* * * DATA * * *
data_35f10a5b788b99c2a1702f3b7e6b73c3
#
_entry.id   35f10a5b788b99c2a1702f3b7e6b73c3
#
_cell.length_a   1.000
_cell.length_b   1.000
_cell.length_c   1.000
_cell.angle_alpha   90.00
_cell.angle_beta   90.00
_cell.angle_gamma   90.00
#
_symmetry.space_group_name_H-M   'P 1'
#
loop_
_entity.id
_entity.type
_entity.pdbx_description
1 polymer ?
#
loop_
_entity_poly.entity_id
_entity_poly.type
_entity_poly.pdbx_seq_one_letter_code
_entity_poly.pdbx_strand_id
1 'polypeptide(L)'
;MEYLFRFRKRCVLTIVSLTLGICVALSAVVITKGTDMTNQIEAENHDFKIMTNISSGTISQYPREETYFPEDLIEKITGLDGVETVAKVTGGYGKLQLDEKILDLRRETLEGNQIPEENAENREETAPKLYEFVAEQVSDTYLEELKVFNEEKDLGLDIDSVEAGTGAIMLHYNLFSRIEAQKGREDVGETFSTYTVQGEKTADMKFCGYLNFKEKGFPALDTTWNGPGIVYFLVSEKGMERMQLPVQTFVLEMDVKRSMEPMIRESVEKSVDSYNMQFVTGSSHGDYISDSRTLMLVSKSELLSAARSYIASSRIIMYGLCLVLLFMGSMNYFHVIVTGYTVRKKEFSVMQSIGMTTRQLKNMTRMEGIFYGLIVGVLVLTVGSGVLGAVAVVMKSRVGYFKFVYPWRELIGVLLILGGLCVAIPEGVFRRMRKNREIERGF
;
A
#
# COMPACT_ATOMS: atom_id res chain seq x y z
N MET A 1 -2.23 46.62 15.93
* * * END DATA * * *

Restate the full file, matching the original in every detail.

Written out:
data_35f10a5b788b99c2a1702f3b7e6b73c3
#
_entry.id   35f10a5b788b99c2a1702f3b7e6b73c3
#
_cell.length_a   1.000
_cell.length_b   1.000
_cell.length_c   1.000
_cell.angle_alpha   90.00
_cell.angle_beta   90.00
_cell.angle_gamma   90.00
#
_symmetry.space_group_name_H-M   'P 1'
#
loop_
_entity.id
_entity.type
_entity.pdbx_description
1 polymer ?
#
loop_
_entity_poly.entity_id
_entity_poly.type
_entity_poly.pdbx_seq_one_letter_code
_entity_poly.pdbx_strand_id
1 'polypeptide(L)'
;MEYLFRFRKRCVLTIVSLTLGICVALSAVVITKGTDMTNQIEAENHDFKIMTNISSGTISQYPREETYFPEDLIEKITGLDGVETVAKVTGGYGKLQLDEKILDLRRETLEGNQIPEENAENREETAPKLYEFVAEQVSDTYLEELKVFNEEKDLGLDIDSVEAGTGAIMLHYNLFSRIEAQKGREDVGETFSTYTVQGEKTADMKFCGYLNFKEKGFPALDTTWNGPGIVYFLVSEKGMERMQLPVQTFVLEMDVKRSMEPMIRESVEKSVDSYNMQFVTGSSHGDYISDSRTLMLVSKSELLSAARSYIASSRIIMYGLCLVLLFMGSMNYFHVIVTGYTVRKKEFSVMQSIGMTTRQLKNMTRMEGIFYGLIVGVLVLTVGSGVLGAVAVVMKSRVGYFKFVYPWRELIGVLLILGGLCVAIPEGVFRRMRKNREIERGF
;
A
#
# COMPACT_ATOMS: atom_id res chain seq x y z
N MET A 1 -2.23 46.62 15.93